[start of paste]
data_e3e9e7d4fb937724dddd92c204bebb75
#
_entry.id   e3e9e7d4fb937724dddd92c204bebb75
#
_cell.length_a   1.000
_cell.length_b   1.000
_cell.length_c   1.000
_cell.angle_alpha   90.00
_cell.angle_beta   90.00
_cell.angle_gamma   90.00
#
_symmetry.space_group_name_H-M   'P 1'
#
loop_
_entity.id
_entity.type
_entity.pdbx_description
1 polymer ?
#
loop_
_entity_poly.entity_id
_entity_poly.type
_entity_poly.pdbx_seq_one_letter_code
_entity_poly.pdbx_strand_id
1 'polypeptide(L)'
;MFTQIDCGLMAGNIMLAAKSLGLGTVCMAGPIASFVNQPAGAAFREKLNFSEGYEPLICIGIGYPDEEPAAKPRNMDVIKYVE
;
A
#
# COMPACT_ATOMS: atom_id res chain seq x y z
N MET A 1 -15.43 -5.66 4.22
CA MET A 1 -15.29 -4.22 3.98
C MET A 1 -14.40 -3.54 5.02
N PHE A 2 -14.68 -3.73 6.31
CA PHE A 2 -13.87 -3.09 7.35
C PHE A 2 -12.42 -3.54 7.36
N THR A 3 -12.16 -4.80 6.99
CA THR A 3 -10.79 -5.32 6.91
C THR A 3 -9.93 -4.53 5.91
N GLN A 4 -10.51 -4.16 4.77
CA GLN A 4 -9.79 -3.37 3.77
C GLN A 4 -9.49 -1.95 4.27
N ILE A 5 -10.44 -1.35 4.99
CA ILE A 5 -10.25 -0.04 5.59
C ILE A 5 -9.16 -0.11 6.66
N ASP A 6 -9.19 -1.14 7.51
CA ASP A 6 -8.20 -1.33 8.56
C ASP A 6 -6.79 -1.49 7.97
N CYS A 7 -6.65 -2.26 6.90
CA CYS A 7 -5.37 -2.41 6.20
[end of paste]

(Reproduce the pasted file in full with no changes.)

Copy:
data_e3e9e7d4fb937724dddd92c204bebb75
#
_entry.id   e3e9e7d4fb937724dddd92c204bebb75
#
_cell.length_a   1.000
_cell.length_b   1.000
_cell.length_c   1.000
_cell.angle_alpha   90.00
_cell.angle_beta   90.00
_cell.angle_gamma   90.00
#
_symmetry.space_group_name_H-M   'P 1'
#
loop_
_entity.id
_entity.type
_entity.pdbx_description
1 polymer ?
#
loop_
_entity_poly.entity_id
_entity_poly.type
_entity_poly.pdbx_seq_one_letter_code
_entity_poly.pdbx_strand_id
1 'polypeptide(L)'
;MFTQIDCGLMAGNIMLAAKSLGLGTVCMAGPIASFVNQPAGAAFREKLNFSEGYEPLICIGIGYPDEEPAAKPRNMDVIKYVE
;
A
#
# COMPACT_ATOMS: atom_id res chain seq x y z
N MET A 1 -15.43 -5.66 4.22
CA MET A 1 -15.29 -4.22 3.98
C MET A 1 -14.40 -3.54 5.02
N PHE A 2 -14.68 -3.73 6.31
CA PHE A 2 -13.87 -3.09 7.35
C PHE A 2 -12.42 -3.54 7.36
N THR A 3 -12.16 -4.80 6.99
CA THR A 3 -10.79 -5.32 6.91
C THR A 3 -9.93 -4.53 5.91
N GLN A 4 -10.51 -4.16 4.77
CA GLN A 4 -9.79 -3.37 3.77
C GLN A 4 -9.49 -1.95 4.27
N ILE A 5 -10.44 -1.35 4.99
CA ILE A 5 -10.25 -0.04 5.59
C ILE A 5 -9.16 -0.11 6.66
N ASP A 6 -9.19 -1.14 7.51
CA ASP A 6 -8.20 -1.33 8.56
C ASP A 6 -6.79 -1.49 7.97
N CYS A 7 -6.65 -2.26 6.90
CA CYS A 7 -5.37 -2.41 6.20